«What is a genuine work by the artist?» asked art historian Olivier Bonfait at the round table on 9 January concluding the symposium «Caravaggio, a Baroque Life: New Perspectives and Reflections on the Roman Years», organised by the Italian Institute in Paris. The recent media stir around the «Turquin» painting could affect its fate. For example, if the work comes up for sale, a potential buyer might be tempted to purchase it in a hurry for fear of competing with a host of other aspiring owners in an auction room. Mr Turquin says «no decision will be made before late February and the end of the restoration,» which is being carried out by the renowned Laurence Baron-Callegari.
The Finson Hypothesis
Although Ms Baron-Callegari is taking a light-handed approach to the restoration, it has already had a significant impact, especially on the interpretation of how the painting was made. «The artist used the grey-brown preparation as a medium tone in the establishment of certain parts,” she says. “He did not paint everything, allowing the preparation to play a role as a colour.” The restoration confirms one of the theories advanced in the report by Caravaggio specialist Claudio Falcucci: at first, Judith was looking at Holofernes, as she is in Caravaggio’s Judith Beheading Holofernes at the Palazzo Barberini in Rome not the viewer. At this stage however, there is still a long way to go before the research community reaches a consensus. Gianni Papi remains sceptical. He thinks the «Finson hypothesis», which attributes the work to Louis Finson, a contemporary of the artist’s, is the most likely scenario. Francesca Cappelletti, Anna Coliva and Maria Cristina Terzaghi, who will head the future Caravaggio Research Institute, have not written a line or uttered a word on the attribution. Nor has Neapolitan painting specialist Giuseppe Porzio. Those convinced the work is by Caravaggio close ranks behind former Capodimonte Museum director Nicola Spinosa, Aberdeen University’s John Gash and above all Keith Christiansen, who confided his lack of doubt to us in October 2016. In a June 2017 discussion, whose translation we are publishing here for the first time, he even went a bit further.
Keith Christiansen’s opinion
The John Pope-Hennessy Chairman of the Department of European Paintings at the Metropolitan Museum in New York.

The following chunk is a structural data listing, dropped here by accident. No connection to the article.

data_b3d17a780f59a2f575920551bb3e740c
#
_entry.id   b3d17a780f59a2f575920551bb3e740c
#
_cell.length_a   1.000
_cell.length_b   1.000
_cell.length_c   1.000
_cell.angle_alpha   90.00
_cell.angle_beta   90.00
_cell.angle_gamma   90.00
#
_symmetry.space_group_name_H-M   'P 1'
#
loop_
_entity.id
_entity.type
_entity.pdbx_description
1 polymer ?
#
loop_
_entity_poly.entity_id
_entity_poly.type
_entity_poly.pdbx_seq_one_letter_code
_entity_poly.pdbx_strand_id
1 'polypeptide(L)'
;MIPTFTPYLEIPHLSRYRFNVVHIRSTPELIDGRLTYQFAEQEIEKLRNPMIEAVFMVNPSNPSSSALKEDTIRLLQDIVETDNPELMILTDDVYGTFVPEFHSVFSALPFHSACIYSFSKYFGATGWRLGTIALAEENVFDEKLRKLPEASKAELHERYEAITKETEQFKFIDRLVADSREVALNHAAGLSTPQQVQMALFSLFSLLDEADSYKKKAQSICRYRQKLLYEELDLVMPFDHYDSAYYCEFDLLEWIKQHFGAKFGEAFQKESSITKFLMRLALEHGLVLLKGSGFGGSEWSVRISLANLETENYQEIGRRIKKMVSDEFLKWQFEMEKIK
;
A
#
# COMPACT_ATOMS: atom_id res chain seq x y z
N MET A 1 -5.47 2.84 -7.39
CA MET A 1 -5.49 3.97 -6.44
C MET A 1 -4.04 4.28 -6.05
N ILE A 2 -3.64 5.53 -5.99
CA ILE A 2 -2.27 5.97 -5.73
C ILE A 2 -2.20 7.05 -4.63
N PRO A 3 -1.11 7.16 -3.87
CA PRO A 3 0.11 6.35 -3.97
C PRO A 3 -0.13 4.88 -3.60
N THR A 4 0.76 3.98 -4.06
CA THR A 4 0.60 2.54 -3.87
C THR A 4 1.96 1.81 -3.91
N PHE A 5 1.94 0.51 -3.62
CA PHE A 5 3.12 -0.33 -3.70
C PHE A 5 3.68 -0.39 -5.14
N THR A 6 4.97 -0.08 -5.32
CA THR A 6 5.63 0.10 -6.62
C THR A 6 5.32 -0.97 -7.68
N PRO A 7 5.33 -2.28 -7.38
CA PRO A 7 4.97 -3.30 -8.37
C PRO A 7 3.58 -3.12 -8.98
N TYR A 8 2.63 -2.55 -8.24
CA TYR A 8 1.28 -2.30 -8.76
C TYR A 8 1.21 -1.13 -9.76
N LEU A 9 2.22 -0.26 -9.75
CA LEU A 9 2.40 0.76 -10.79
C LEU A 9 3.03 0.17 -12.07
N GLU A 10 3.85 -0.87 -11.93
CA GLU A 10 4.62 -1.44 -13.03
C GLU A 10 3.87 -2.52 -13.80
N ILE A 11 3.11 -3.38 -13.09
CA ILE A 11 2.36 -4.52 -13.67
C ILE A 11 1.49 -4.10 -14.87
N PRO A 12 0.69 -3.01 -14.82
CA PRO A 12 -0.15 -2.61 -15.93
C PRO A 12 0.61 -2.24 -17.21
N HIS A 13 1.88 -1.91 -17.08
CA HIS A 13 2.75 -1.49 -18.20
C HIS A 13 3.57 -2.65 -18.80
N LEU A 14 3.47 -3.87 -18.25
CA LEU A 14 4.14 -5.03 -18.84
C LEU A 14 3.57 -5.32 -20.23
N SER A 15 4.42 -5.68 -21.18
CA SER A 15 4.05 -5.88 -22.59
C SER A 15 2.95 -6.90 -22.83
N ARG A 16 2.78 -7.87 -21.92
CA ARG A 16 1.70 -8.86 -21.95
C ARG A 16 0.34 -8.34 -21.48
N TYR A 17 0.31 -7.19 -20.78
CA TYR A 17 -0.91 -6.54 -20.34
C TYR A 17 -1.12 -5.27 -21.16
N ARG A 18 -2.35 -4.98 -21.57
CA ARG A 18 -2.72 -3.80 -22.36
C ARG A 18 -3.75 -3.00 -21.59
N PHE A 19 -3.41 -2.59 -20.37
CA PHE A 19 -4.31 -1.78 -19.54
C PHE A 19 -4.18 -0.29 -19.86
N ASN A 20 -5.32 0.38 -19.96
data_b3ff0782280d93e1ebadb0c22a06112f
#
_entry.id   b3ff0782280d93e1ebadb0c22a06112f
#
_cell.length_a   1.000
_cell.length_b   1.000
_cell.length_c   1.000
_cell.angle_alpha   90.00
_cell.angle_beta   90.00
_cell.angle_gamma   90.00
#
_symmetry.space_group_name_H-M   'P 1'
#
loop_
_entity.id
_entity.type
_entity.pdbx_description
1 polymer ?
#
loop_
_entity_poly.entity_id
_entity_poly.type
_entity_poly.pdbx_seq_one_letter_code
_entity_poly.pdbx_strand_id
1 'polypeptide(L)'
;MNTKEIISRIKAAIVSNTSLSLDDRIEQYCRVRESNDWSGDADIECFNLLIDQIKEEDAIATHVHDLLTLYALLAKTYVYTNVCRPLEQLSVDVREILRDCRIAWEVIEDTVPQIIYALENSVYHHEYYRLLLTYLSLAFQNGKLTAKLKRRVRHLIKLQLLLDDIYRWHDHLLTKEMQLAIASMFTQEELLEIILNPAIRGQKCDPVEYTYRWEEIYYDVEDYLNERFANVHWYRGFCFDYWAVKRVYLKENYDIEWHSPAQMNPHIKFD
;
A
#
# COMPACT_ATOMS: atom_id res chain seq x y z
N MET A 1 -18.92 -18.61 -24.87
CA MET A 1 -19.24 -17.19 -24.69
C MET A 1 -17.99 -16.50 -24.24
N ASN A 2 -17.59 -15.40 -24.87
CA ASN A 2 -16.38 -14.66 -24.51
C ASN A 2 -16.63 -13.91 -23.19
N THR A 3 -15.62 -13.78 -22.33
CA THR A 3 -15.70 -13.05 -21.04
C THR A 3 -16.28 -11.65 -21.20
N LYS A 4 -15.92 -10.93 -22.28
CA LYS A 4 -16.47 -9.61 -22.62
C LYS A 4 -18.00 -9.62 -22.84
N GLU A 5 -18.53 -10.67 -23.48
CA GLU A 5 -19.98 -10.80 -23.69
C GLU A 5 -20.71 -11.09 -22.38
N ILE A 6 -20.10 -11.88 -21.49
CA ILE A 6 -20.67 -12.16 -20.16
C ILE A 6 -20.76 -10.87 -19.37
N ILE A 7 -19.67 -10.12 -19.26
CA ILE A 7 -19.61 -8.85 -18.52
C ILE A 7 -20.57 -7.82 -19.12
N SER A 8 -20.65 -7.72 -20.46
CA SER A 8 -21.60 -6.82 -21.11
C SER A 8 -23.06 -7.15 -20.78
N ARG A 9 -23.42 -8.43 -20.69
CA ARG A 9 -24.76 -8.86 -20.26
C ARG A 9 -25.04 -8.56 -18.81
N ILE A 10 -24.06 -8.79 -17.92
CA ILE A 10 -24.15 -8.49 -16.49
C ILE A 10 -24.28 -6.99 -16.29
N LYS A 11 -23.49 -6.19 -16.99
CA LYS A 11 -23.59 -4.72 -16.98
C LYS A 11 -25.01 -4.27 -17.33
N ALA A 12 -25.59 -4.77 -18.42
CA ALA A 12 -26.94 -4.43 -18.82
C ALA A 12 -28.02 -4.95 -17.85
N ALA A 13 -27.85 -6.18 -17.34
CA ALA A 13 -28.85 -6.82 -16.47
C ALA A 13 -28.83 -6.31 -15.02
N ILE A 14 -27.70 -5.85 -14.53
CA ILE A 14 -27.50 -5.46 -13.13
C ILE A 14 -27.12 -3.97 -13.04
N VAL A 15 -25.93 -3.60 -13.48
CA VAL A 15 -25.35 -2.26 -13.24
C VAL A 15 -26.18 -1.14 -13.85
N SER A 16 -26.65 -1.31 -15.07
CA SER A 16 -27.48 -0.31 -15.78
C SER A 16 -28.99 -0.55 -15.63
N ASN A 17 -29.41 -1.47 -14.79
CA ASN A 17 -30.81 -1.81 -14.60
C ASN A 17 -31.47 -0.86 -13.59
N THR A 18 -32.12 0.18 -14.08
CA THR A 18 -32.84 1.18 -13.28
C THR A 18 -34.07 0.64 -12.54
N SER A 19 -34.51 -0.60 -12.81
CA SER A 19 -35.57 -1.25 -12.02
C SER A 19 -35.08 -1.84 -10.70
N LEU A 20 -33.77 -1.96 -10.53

"its authorship, I also recognised that this was one of those pictures that would not achieve a consensus among specialists. We all like to think that our views will prevail, but I think that deep down, we know this is not the case. I was personally taken aback to discover that the portrait of Maffeo Barberini in the Corsini collection in Florence – a picture the Corsini family inherited from the Barberini collection and that could be traced back to the early seventeenth century – was not instantly embraced as a significant addition to Caravaggio’s oeuvre when it was included in an exhibition of Caravaggesque painting in Florence (I wrote the entry). To me, it seemed what I would call a “no brainer”: a picture the attribution of which seemed so obvious and could be situated so conspicuously to a specific moment in his career, that there would be no discussion – once one got over Roberto Longhi’s mistake in having rejected it in a famous article written in 1963. Instead, there has been significant reluctance. So I am not in the least surprised that a far more difficult picture – the Toulouse Judith – has met with such scepticism. To my way of thinking, art history and art connoisseurship (the two are not the same, though they are interconnected) are different from science. In so many cases empirical proof for an attribution is lacking, which is why technical information has assumed a sometimes overly important place. It is well to remember that for years the “Crowning with Thorns” in Vienna was viewed with scepticism (this was still so when it was shown in “The Age of Caravaggio” in 1986). Even among those who did accept it, the rather abbreviated style (which some found coarse) led to a wide range in dating. But we now know it is the painting from the Giustiniani collection and everyone accepts it and considers it a Roman – not a Neapolitan – picture. Similarly, if you look at the earlier “authoritative” literature discussing the Odescalchi Conversion of Saint Paul – Caravaggio’s first version for the decoration of the Cerasi Chapel in Santa Maria del Popolo – you will find that at certain points it was rejected by Roberto Longhi, Denis Mahon and Walter Friedlander, who in his 1955 monograph described it as follows: “There are decidedly Caravaggesque elements in the work, such as the face of the angel supporting Christ, which greatly resembles that of the Amor Victorious, or of the Isaac in the Sacrifice of Isaac. However, the whole composition is crowded and composed in crossing diagonals, somewhat in the manner of Central Italian painters such as Federico Barocci. […] Whether or not this is really the first version by Caravaggio for the chapel is extremely difficult to deicide.” No one today would agree with any of this and, instead, consider it one of the artist’s most astonishing masterworks. The questions now turn to the motive for the replacement and the date that separates the two versions (the documentary evidence now suggests they were probably not painted back-to-back). Finally, I am reminded that despite the fact that a well-known picture in Genoa – the “Ecce Homo” – is accepted in just about every book on the artist, it has long seemed to me a work the attribution of which cannot be defended either on stylistic or technical grounds; nor on the basis of documents. Its acceptance is merely the consequence of the weight of past consensus that seems to have blocked a truly critical revaluation. Of course, the foregoing observations do not mean that those who reject Caravaggio’s authorship of the Toulouse picture are wrong. Time will tell where the predominant opinion goes. But it does remind us that this is an artist who cannot be put in a box and whose work constantly demands fresh looking."